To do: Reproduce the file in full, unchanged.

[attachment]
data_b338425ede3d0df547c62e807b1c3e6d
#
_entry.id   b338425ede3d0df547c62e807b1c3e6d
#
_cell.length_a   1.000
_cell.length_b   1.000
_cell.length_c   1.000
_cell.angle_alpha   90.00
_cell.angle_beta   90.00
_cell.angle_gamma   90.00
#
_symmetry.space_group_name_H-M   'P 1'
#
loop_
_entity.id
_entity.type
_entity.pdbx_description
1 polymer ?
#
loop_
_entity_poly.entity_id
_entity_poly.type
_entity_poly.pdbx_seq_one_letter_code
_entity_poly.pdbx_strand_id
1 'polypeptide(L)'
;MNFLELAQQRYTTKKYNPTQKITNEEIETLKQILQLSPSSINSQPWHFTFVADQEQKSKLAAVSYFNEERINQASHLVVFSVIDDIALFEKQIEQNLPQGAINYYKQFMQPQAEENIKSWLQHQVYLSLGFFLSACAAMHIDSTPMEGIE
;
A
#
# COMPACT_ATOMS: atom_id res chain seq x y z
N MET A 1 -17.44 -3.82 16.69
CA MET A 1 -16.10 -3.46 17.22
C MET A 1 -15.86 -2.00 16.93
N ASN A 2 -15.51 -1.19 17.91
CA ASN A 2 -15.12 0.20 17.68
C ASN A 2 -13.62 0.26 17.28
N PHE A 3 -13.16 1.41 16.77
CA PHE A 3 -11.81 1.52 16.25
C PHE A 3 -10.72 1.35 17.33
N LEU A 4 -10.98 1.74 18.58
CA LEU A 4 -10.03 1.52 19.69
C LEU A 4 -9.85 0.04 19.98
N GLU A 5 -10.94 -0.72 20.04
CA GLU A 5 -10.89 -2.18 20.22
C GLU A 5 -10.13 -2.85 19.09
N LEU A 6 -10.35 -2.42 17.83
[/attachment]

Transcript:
data_b338425ede3d0df547c62e807b1c3e6d
#
_entry.id   b338425ede3d0df547c62e807b1c3e6d
#
_cell.length_a   1.000
_cell.length_b   1.000
_cell.length_c   1.000
_cell.angle_alpha   90.00
_cell.angle_beta   90.00
_cell.angle_gamma   90.00
#
_symmetry.space_group_name_H-M   'P 1'
#
loop_
_entity.id
_entity.type
_entity.pdbx_description
1 polymer ?
#
loop_
_entity_poly.entity_id
_entity_poly.type
_entity_poly.pdbx_seq_one_letter_code
_entity_poly.pdbx_strand_id
1 'polypeptide(L)'
;MNFLELAQQRYTTKKYNPTQKITNEEIETLKQILQLSPSSINSQPWHFTFVADQEQKSKLAAVSYFNEERINQASHLVVFSVIDDIALFEKQIEQNLPQGAINYYKQFMQPQAEENIKSWLQHQVYLSLGFFLSACAAMHIDSTPMEGIE
;
A
#
# COMPACT_ATOMS: atom_id res chain seq x y z
N MET A 1 -17.44 -3.82 16.69
CA MET A 1 -16.10 -3.46 17.22
C MET A 1 -15.86 -2.00 16.93
N ASN A 2 -15.51 -1.19 17.91
CA ASN A 2 -15.12 0.20 17.68
C ASN A 2 -13.62 0.26 17.28
N PHE A 3 -13.16 1.41 16.77
CA PHE A 3 -11.81 1.52 16.25
C PHE A 3 -10.72 1.35 17.33
N LEU A 4 -10.98 1.74 18.58
CA LEU A 4 -10.03 1.52 19.69
C LEU A 4 -9.85 0.04 19.98
N GLU A 5 -10.94 -0.72 20.04
CA GLU A 5 -10.89 -2.18 20.22
C GLU A 5 -10.13 -2.85 19.09
N LEU A 6 -10.35 -2.42 17.83